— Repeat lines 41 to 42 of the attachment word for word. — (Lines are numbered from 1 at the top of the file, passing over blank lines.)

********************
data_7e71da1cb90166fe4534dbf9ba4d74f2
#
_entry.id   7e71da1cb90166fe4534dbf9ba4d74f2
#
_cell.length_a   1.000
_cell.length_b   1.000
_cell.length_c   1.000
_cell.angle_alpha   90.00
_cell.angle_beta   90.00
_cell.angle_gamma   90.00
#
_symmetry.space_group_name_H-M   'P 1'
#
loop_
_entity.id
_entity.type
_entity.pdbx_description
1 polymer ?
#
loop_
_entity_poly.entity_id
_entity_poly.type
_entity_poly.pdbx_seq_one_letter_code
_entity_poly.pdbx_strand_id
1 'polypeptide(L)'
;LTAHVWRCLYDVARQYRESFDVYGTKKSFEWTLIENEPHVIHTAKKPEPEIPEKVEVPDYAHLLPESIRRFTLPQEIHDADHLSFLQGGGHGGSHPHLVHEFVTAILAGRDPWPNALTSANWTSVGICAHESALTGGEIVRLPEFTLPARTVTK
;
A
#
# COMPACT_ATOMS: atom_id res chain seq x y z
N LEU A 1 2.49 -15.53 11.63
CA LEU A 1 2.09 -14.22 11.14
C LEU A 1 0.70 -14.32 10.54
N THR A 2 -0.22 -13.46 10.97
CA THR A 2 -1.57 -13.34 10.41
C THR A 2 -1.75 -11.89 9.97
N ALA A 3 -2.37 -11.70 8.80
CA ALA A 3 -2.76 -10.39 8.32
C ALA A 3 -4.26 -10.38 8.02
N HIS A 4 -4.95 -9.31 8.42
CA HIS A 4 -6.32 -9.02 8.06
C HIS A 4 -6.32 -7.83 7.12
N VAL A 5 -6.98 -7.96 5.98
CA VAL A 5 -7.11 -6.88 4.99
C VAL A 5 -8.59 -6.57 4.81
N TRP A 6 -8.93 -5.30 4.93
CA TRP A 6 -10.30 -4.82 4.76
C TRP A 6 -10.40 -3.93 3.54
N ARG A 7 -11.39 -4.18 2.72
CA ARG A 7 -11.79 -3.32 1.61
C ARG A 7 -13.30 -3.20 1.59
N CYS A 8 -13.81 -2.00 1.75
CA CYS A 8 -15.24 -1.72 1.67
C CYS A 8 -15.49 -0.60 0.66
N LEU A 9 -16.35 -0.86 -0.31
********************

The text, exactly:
CA HIS A 4 -6.32 -9.02 8.06
C HIS A 4 -6.32 -7.83 7.12